"Peace Be With" You struggles with an unseen adversary, and the conclusion of the struggle is not clear. Beginning with Jesus, who does not take up arms against an empire, the same moral conflicts repeat themselves in war-stories from the interests of Christians in the defense of imperial Rome through the last wars of the twentieth century. The author seems outraged by the human and moral costs of Vietnam, Kuwait and Bosnia. At the same time, war-resistance itself is sliding on a "slippery slope".
The first hundred pages of the book are the history of the slow acceptance of justified warfare by Christianity, which culminates in Francis of Assisi making a "separate peace" with Islam after the Thirteenth Crusade, meeting muslims on a human level.
The later 200 pages are purely twentieth century. The author attempts to weaken and dislodge the "Just War" theory, but she does not claim to have defeated it.
After spending the length of World War II writing for the Catholic Worker, increasingly unpopular for its insistent pacifism, the author offers an anguished conversation with Dorothy Day in 1945:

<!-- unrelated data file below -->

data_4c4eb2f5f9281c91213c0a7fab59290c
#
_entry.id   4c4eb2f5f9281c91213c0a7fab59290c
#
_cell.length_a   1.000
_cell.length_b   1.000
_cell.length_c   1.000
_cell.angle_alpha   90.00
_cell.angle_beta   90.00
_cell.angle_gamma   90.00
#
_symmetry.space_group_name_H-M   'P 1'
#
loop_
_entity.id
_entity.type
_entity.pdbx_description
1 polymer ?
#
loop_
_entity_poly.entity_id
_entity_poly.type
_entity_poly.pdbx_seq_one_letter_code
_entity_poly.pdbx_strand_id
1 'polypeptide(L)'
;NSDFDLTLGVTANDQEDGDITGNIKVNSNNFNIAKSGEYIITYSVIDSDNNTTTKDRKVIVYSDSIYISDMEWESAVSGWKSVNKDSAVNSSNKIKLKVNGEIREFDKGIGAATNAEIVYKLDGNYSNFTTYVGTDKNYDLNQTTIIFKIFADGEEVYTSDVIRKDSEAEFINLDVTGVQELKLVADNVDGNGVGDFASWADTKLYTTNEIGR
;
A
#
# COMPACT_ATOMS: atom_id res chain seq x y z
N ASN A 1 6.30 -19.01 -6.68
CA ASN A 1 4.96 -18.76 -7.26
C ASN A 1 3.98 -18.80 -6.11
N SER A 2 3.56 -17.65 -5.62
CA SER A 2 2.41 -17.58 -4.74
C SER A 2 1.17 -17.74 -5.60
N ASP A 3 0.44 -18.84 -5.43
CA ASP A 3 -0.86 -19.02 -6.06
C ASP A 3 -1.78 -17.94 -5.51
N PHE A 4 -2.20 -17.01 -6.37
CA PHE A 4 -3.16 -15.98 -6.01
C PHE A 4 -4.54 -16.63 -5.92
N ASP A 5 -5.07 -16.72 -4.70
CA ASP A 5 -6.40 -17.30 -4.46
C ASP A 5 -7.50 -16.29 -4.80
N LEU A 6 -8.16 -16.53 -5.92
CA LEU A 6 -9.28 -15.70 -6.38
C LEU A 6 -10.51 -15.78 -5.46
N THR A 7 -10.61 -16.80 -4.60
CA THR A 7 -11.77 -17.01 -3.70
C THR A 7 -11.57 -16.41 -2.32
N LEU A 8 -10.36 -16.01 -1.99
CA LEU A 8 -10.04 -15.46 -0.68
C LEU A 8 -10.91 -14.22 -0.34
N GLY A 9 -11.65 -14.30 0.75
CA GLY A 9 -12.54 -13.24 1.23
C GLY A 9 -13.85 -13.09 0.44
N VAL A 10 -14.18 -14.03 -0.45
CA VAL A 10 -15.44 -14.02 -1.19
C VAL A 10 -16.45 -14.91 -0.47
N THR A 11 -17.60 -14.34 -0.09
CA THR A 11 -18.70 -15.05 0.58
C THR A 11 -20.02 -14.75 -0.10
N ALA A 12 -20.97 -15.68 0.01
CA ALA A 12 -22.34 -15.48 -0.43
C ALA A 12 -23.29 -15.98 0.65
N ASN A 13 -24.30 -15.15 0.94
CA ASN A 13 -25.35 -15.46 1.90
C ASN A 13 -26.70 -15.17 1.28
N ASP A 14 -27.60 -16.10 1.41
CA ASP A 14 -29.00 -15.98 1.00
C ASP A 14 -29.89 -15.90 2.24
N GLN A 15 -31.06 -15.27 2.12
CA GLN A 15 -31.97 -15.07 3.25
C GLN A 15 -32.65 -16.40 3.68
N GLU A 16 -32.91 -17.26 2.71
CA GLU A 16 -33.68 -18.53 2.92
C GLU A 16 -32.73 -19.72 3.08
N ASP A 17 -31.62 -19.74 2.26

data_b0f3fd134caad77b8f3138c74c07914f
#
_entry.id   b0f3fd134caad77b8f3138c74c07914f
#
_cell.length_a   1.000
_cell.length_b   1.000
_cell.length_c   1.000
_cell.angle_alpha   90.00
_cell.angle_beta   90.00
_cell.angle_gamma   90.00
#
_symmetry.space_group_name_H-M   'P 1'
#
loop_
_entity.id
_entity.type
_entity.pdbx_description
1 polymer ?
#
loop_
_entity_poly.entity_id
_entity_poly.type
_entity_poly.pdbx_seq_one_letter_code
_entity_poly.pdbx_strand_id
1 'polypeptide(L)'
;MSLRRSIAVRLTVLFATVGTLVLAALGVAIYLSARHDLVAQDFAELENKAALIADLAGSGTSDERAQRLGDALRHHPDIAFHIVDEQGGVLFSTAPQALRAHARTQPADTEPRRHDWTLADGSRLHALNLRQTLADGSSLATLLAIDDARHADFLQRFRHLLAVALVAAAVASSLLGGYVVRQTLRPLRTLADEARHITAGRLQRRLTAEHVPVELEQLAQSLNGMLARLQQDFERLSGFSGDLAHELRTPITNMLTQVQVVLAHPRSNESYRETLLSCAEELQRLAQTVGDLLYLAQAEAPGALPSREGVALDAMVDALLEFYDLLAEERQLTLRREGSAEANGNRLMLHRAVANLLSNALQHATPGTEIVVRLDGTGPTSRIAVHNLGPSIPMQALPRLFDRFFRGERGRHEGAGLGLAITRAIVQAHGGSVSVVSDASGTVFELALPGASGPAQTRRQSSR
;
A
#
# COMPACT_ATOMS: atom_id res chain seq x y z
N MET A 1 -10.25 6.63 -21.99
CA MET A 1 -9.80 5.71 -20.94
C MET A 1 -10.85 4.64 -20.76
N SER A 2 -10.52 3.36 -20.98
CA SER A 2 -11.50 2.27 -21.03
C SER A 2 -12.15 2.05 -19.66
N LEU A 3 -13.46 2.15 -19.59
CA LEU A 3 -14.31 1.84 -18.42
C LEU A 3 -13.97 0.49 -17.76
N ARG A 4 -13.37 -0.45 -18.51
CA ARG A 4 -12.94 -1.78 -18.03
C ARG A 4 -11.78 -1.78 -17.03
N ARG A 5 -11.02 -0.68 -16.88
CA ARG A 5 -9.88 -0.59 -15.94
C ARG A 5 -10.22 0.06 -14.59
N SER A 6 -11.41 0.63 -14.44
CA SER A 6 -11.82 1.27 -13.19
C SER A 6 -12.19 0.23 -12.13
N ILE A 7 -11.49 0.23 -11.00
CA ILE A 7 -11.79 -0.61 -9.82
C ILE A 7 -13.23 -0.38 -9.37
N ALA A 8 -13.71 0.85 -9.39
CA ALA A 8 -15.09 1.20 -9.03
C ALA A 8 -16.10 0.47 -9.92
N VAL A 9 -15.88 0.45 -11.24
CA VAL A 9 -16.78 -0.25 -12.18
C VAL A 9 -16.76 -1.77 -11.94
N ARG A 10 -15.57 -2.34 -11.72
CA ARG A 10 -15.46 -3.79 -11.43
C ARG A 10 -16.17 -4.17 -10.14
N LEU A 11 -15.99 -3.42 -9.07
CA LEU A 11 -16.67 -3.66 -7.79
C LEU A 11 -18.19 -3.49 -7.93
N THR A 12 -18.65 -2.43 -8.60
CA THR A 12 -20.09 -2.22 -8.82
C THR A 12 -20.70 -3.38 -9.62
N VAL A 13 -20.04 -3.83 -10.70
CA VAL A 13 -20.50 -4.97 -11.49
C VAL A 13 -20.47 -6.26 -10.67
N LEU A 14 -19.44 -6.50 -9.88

- If I had known all this while it was happening, would I have been able to maintain my pacifism? -
Mahatma Gandhi was in perfect agreement with Jesus on non-violence, but once said that he had yet to meet a Christian!
I am glad someone wrote a book on this subject. Since Kuwait it has become more instinctive to justify warfare, because there are wars fought in the name of democracy and preservation of freedom. The valor of young soldiers, and the fragility of our freedom make it difficult to keep a balance. The service owed to peace gets pushed out of the picture. Eileen Egan is one of those people who "have seen a lot". Her accounts of her "Prophets of Nonviolence" are often firsthand. She lived a valiant life of service, and she wrote an interesting book.
Peace, Whenever Possible, Be With You Aug 30, 2001